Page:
Mulvaney once attempted to cut DOE science and energy research programs by 24 percent. In accord with his stance on discretionary spending, Mulvaney has tended to favor efforts to cut or constrain dollars for science agencies, such as his 2012 vote in support of a failed amendment to cut $1.3 billion – nearly a fifth of the budget – from the National Science Foundation. On one occasion, Mulvaney attempted to lead such an effort himself. In June 2012, during floor consideration of the FY 2013 Energy and Water bill, then-freshman Mulvaney offered an unsuccessful amendment to cut several DOE programs by 24 percent each, including the Office of Science, the Office of Energy Efficiency and Renewable Energy, the Advanced Research Projects Agency-Energy, and the Fossil Energy R&D program (on the latter, Mulvaney remarked, “Yes, a Republican is actually here…arguing that we should get rid of what my colleagues across the aisle would call subsidies for Big Oil.”). The amendment did exclude those research and technology programs administered by the National Nuclear Security Administration and the nondefense Office of Nuclear Energy, as well as other DOE activities related to radioactive waste cleanup.
He has expressed skepticism of manufacturing innovation and technology programs. The attempted revival of American manufacturing through initiatives like the National Network for Manufacturing Innovation has been a major priority for government in the Obama years. Many of these efforts have sought industrial partnerships to accelerate technology diffusion and boost productivity, with a particular eye towards clean energy. But Mulvaney gave an opposing view – not uncommon among some Republicans – during a 2011 hearing before the Joint Economic Committee on domestic manufacturing strategy:
“We heard some testimony from Senator Stabenow before, and I think one of you gentlemen mentioned the Japanese policies on advanced batteries. I think for every success story that a government can point to like that, there are more and more failures. I remember when I was a kid I think the Japanese government was involved in the beta research for Betamax, and then more recently I think they were heavily invested in plasma TVs versus LEDs, or something like that. So I think every time there is one of those success stories, there are a lot more failures. The government simply does not have the information or the proper motivation available to it to make decisions about where investments are properly made. So I am one of those landscape, level the playing field type of guys…We are giving tremendous incentives to various green energy segments, and my fear is that we are siphoning capital and simply siphoning creativity away from what actually might be working. We are sitting here today, for example, encouraging wind. My concern is that, by doing so, we are drawing resources away from something that might be more productive than wind energy.”
Mulvaney voted to zero out funding for the American Community Survey. A major source of socioeconomic data, but also a flashpoint for partisan controversy, the Census Bureau’s American Community Survey (ACS) was targeted for elimination in May 2012. The House floor amendment to the FY 2013 Commerce, Justice, and Science spending bill, offered by Rep. Daniel Webster (R-FL), was approved with 232 votes in favor, of which Mulvaney was one (note the provision did not survive the Senate). The following month, during a Joint Economic Committee hearing, Mulvaney seemed open to the idea of privatizing the survey.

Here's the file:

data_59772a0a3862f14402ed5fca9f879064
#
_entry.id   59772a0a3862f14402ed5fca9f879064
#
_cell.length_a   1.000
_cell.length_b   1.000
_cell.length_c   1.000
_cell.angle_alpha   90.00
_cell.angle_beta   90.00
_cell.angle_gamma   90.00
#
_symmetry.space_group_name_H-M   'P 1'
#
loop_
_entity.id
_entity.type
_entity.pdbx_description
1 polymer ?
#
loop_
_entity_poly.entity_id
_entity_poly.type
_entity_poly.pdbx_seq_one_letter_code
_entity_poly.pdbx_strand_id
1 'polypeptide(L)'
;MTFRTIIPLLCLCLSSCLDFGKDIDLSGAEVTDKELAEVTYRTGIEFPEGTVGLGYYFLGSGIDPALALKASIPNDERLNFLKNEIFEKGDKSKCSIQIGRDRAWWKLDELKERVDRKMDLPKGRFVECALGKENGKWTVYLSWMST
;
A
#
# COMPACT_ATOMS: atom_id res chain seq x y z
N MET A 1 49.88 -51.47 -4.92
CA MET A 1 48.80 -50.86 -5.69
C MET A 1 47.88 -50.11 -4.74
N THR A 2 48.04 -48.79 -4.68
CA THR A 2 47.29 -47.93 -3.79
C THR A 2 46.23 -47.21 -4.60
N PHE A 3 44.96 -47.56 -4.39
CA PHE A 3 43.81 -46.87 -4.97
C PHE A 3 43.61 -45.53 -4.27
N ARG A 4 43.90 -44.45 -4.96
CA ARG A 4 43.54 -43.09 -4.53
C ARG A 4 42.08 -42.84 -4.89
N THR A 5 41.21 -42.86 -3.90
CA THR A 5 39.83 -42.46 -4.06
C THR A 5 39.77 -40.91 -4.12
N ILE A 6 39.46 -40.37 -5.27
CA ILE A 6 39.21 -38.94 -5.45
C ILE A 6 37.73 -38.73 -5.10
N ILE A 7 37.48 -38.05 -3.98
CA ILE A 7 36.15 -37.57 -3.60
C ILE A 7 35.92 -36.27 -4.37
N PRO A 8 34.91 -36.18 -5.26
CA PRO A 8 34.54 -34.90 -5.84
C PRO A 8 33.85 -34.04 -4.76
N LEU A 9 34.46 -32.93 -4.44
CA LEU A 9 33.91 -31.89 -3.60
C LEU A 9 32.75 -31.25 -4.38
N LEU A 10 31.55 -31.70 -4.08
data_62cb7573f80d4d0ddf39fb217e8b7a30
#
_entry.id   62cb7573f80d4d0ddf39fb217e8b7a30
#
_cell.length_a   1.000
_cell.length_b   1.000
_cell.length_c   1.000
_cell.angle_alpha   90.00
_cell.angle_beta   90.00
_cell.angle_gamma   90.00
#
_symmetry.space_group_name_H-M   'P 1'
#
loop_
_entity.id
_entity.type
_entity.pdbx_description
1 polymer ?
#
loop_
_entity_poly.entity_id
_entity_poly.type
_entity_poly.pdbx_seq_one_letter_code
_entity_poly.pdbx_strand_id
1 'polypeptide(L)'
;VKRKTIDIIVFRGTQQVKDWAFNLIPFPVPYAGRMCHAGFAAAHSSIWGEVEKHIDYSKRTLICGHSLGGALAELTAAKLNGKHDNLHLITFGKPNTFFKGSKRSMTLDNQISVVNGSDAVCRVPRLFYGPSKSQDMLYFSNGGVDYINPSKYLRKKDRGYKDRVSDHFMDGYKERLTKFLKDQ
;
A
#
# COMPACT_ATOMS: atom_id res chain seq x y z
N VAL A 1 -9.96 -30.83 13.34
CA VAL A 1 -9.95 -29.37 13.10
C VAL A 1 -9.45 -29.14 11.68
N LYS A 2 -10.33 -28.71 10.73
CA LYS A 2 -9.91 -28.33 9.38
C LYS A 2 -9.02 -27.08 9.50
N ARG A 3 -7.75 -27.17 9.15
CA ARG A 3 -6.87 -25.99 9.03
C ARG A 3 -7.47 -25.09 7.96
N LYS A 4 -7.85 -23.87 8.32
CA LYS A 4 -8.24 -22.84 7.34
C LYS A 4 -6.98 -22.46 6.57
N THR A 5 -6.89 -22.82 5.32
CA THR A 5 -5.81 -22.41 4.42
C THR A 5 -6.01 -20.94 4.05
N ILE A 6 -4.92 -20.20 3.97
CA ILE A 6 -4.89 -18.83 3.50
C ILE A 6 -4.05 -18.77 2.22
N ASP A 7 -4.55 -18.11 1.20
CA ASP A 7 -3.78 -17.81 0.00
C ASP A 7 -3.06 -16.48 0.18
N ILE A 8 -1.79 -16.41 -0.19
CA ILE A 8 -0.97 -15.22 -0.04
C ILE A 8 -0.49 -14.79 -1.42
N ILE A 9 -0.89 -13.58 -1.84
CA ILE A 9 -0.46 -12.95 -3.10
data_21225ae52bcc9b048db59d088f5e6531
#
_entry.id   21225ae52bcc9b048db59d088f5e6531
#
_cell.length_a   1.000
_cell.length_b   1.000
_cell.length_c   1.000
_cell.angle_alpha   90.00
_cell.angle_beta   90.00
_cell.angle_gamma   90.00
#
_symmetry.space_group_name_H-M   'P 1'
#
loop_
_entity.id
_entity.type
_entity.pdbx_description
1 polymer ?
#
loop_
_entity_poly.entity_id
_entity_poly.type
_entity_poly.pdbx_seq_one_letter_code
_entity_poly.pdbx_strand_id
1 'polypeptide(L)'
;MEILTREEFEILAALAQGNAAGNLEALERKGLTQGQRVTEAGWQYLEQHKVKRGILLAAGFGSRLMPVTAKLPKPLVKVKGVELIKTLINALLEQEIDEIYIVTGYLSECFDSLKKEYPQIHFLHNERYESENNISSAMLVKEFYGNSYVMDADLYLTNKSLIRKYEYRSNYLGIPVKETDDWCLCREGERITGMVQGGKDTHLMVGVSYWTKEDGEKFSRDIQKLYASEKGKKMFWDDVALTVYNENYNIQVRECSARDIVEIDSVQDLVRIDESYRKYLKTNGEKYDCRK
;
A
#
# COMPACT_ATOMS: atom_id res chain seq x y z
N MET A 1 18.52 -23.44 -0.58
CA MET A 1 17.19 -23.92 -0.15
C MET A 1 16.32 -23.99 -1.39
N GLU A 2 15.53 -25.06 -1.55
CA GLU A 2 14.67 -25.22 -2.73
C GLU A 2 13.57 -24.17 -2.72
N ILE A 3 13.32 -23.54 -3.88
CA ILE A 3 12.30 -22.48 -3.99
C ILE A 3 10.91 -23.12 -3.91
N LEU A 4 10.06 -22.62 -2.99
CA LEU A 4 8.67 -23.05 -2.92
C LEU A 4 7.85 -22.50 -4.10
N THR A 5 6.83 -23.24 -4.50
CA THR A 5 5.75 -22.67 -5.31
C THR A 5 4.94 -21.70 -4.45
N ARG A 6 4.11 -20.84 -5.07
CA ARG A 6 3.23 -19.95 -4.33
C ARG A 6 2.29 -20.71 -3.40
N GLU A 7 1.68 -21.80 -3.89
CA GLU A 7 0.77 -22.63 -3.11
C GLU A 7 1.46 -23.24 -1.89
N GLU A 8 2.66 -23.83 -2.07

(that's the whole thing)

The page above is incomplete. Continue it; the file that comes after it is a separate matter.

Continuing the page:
Other notes. Mulvaney has also voted to prevent funding for political science research at the National Science Foundation. As a member of the Small Business Committee, Mulvaney has worked on the Small Business Innovation Research (SBIR) program, which provides R&D funds to help small firms bridge the “valley of death.” And as the Federal Times notes, open data and analytics may be an item of interest to the new OMB Director, should he be approved.
Ultimately, it remains to be seen how these and other views will be integrated into budget plans from the new Trump Administration. An important thing to remember is that many decisions don’t actually end up on the OMB director’s desk. Much of the budget formulation process is in the hands of career civil servants, who represent a collective reservoir of knowledge about the agencies they oversee, and handle many of the more granular decisions on their own. As a recent Yale Law Journal article puts it:
To be sure, the OMB Director makes the ultimate decision about what to recommend to the President about each agency’s budget request. The White House policy councils and other White House offices may also get involved in specific budget decisions related to high-profile policy issues. However, the number of issues open for discussion and debate shrinks as the agency’s budget request moves up the chain of command from the [OMB staff offices] to the Director.
With that caveat in mind, there are a few possibilities worth considering. Mulvaney’s past comments suggest technology demonstration and industrial productivity programs – especially those on clean energy manufacturing favored by the Obama Administration – may find themselves under scrutiny, joining climate research and social science as potential targets. While discovery science programs tend to receive more bipartisan support in Congress, Mulvaney has certainly shown a willingness to cut spending there as well – though less so for Department of Defense activities. In the broader context, the jury is still out on how the Trump Administration will balance its views on science with what may be yet another attempt at nondefense discretionary cuts – something Mulvaney and Trump seem to agree on.